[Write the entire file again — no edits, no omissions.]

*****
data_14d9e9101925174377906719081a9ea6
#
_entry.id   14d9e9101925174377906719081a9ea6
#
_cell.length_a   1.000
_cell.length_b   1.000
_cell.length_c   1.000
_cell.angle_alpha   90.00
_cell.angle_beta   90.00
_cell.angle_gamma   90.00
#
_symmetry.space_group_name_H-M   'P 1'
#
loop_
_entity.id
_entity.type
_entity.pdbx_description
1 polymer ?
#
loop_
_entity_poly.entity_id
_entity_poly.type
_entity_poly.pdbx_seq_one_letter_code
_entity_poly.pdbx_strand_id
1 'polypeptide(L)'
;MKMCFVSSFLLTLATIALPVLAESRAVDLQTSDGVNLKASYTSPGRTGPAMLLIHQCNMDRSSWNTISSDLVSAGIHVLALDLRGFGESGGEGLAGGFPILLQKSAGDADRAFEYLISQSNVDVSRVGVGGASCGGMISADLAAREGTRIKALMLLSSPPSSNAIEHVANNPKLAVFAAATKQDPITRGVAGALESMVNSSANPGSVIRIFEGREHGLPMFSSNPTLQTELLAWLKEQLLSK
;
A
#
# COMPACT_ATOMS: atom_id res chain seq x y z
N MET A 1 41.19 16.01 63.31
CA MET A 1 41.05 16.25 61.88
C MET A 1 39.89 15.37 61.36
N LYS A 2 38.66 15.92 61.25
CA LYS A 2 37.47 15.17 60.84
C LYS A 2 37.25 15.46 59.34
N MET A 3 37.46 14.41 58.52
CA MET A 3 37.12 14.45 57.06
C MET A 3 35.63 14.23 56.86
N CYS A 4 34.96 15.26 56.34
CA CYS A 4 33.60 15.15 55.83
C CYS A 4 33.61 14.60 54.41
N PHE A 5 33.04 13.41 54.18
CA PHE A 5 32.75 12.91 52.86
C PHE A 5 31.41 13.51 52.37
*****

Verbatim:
data_14d9e9101925174377906719081a9ea6
#
_entry.id   14d9e9101925174377906719081a9ea6
#
_cell.length_a   1.000
_cell.length_b   1.000
_cell.length_c   1.000
_cell.angle_alpha   90.00
_cell.angle_beta   90.00
_cell.angle_gamma   90.00
#
_symmetry.space_group_name_H-M   'P 1'
#
loop_
_entity.id
_entity.type
_entity.pdbx_description
1 polymer ?
#
loop_
_entity_poly.entity_id
_entity_poly.type
_entity_poly.pdbx_seq_one_letter_code
_entity_poly.pdbx_strand_id
1 'polypeptide(L)'
;MKMCFVSSFLLTLATIALPVLAESRAVDLQTSDGVNLKASYTSPGRTGPAMLLIHQCNMDRSSWNTISSDLVSAGIHVLALDLRGFGESGGEGLAGGFPILLQKSAGDADRAFEYLISQSNVDVSRVGVGGASCGGMISADLAAREGTRIKALMLLSSPPSSNAIEHVANNPKLAVFAAATKQDPITRGVAGALESMVNSSANPGSVIRIFEGREHGLPMFSSNPTLQTELLAWLKEQLLSK
;
A
#
# COMPACT_ATOMS: atom_id res chain seq x y z
N MET A 1 41.19 16.01 63.31
CA MET A 1 41.05 16.25 61.88
C MET A 1 39.89 15.37 61.36
N LYS A 2 38.66 15.92 61.25
CA LYS A 2 37.47 15.17 60.84
C LYS A 2 37.25 15.46 59.34
N MET A 3 37.46 14.41 58.52
CA MET A 3 37.12 14.45 57.06
C MET A 3 35.63 14.23 56.86
N CYS A 4 34.96 15.26 56.34
CA CYS A 4 33.60 15.15 55.83
C CYS A 4 33.61 14.60 54.41
N PHE A 5 33.04 13.41 54.18
CA PHE A 5 32.75 12.91 52.86
C PHE A 5 31.41 13.51 52.37